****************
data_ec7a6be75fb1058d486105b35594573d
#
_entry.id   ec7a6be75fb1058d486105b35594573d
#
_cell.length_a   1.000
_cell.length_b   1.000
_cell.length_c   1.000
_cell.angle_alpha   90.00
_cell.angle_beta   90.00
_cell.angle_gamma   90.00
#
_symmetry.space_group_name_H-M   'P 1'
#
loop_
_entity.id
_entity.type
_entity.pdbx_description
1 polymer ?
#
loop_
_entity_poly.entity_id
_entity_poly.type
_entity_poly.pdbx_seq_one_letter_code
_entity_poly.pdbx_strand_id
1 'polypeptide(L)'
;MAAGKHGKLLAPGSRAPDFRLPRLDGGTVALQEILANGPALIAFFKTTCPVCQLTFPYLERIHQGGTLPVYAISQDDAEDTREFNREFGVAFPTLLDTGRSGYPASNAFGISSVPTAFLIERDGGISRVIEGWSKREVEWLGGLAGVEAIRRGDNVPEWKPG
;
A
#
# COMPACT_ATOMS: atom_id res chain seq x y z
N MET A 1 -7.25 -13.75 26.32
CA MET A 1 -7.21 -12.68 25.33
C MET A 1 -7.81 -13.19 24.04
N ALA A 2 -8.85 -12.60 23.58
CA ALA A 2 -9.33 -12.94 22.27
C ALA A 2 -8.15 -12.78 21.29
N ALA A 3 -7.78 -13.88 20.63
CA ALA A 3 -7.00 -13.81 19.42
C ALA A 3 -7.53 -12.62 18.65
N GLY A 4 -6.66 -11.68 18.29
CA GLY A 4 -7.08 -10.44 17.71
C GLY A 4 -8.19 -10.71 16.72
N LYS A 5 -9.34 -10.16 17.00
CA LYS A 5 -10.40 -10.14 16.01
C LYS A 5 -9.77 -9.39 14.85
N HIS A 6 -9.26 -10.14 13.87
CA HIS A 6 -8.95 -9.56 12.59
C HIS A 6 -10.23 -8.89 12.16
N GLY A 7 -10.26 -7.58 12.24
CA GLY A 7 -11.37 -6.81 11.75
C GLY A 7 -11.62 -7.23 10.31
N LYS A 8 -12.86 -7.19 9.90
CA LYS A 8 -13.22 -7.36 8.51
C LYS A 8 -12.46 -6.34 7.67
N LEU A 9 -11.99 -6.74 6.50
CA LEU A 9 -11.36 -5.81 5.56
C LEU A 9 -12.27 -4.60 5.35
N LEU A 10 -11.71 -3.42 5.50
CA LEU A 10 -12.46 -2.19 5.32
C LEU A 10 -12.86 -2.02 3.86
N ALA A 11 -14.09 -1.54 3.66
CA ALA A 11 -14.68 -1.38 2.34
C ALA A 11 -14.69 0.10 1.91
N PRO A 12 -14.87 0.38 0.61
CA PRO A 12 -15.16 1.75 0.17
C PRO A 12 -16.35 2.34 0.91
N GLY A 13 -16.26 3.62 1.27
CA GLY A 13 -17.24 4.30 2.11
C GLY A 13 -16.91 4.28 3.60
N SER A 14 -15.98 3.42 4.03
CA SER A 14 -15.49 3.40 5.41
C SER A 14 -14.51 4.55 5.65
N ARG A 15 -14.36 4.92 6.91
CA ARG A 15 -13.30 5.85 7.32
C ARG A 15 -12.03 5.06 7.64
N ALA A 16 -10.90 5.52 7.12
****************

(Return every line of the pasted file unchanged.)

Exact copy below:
data_ec7a6be75fb1058d486105b35594573d
#
_entry.id   ec7a6be75fb1058d486105b35594573d
#
_cell.length_a   1.000
_cell.length_b   1.000
_cell.length_c   1.000
_cell.angle_alpha   90.00
_cell.angle_beta   90.00
_cell.angle_gamma   90.00
#
_symmetry.space_group_name_H-M   'P 1'
#
loop_
_entity.id
_entity.type
_entity.pdbx_description
1 polymer ?
#
loop_
_entity_poly.entity_id
_entity_poly.type
_entity_poly.pdbx_seq_one_letter_code
_entity_poly.pdbx_strand_id
1 'polypeptide(L)'
;MAAGKHGKLLAPGSRAPDFRLPRLDGGTVALQEILANGPALIAFFKTTCPVCQLTFPYLERIHQGGTLPVYAISQDDAEDTREFNREFGVAFPTLLDTGRSGYPASNAFGISSVPTAFLIERDGGISRVIEGWSKREVEWLGGLAGVEAIRRGDNVPEWKPG
;
A
#
# COMPACT_ATOMS: atom_id res chain seq x y z
N MET A 1 -7.25 -13.75 26.32
CA MET A 1 -7.21 -12.68 25.33
C MET A 1 -7.81 -13.19 24.04
N ALA A 2 -8.85 -12.60 23.58
CA ALA A 2 -9.33 -12.94 22.27
C ALA A 2 -8.15 -12.78 21.29
N ALA A 3 -7.78 -13.88 20.63
CA ALA A 3 -7.00 -13.81 19.42
C ALA A 3 -7.53 -12.62 18.65
N GLY A 4 -6.66 -11.68 18.29
CA GLY A 4 -7.08 -10.44 17.71
C GLY A 4 -8.19 -10.71 16.72
N LYS A 5 -9.34 -10.16 17.00
CA LYS A 5 -10.40 -10.14 16.01
C LYS A 5 -9.77 -9.39 14.85
N HIS A 6 -9.26 -10.14 13.87
CA HIS A 6 -8.95 -9.56 12.59
C HIS A 6 -10.23 -8.89 12.16
N GLY A 7 -10.26 -7.58 12.24
CA GLY A 7 -11.37 -6.81 11.75
C GLY A 7 -11.62 -7.23 10.31
N LYS A 8 -12.86 -7.19 9.90
CA LYS A 8 -13.22 -7.36 8.51
C LYS A 8 -12.46 -6.34 7.67
N LEU A 9 -11.99 -6.74 6.50
CA LEU A 9 -11.36 -5.81 5.56
C LEU A 9 -12.27 -4.60 5.35
N LEU A 10 -11.71 -3.42 5.50
CA LEU A 10 -12.46 -2.19 5.32
C LEU A 10 -12.86 -2.02 3.86
N ALA A 11 -14.09 -1.54 3.66
CA ALA A 11 -14.68 -1.38 2.34
C ALA A 11 -14.69 0.10 1.91
N PRO A 12 -14.87 0.38 0.61
CA PRO A 12 -15.16 1.75 0.17
C PRO A 12 -16.35 2.34 0.91
N GLY A 13 -16.26 3.62 1.27
CA GLY A 13 -17.24 4.30 2.11
C GLY A 13 -16.91 4.28 3.60
N SER A 14 -15.98 3.42 4.03
CA SER A 14 -15.49 3.40 5.41
C SER A 14 -14.51 4.55 5.65
N ARG A 15 -14.36 4.92 6.91
CA ARG A 15 -13.30 5.85 7.32
C ARG A 15 -12.03 5.06 7.64
N ALA A 16 -10.90 5.52 7.12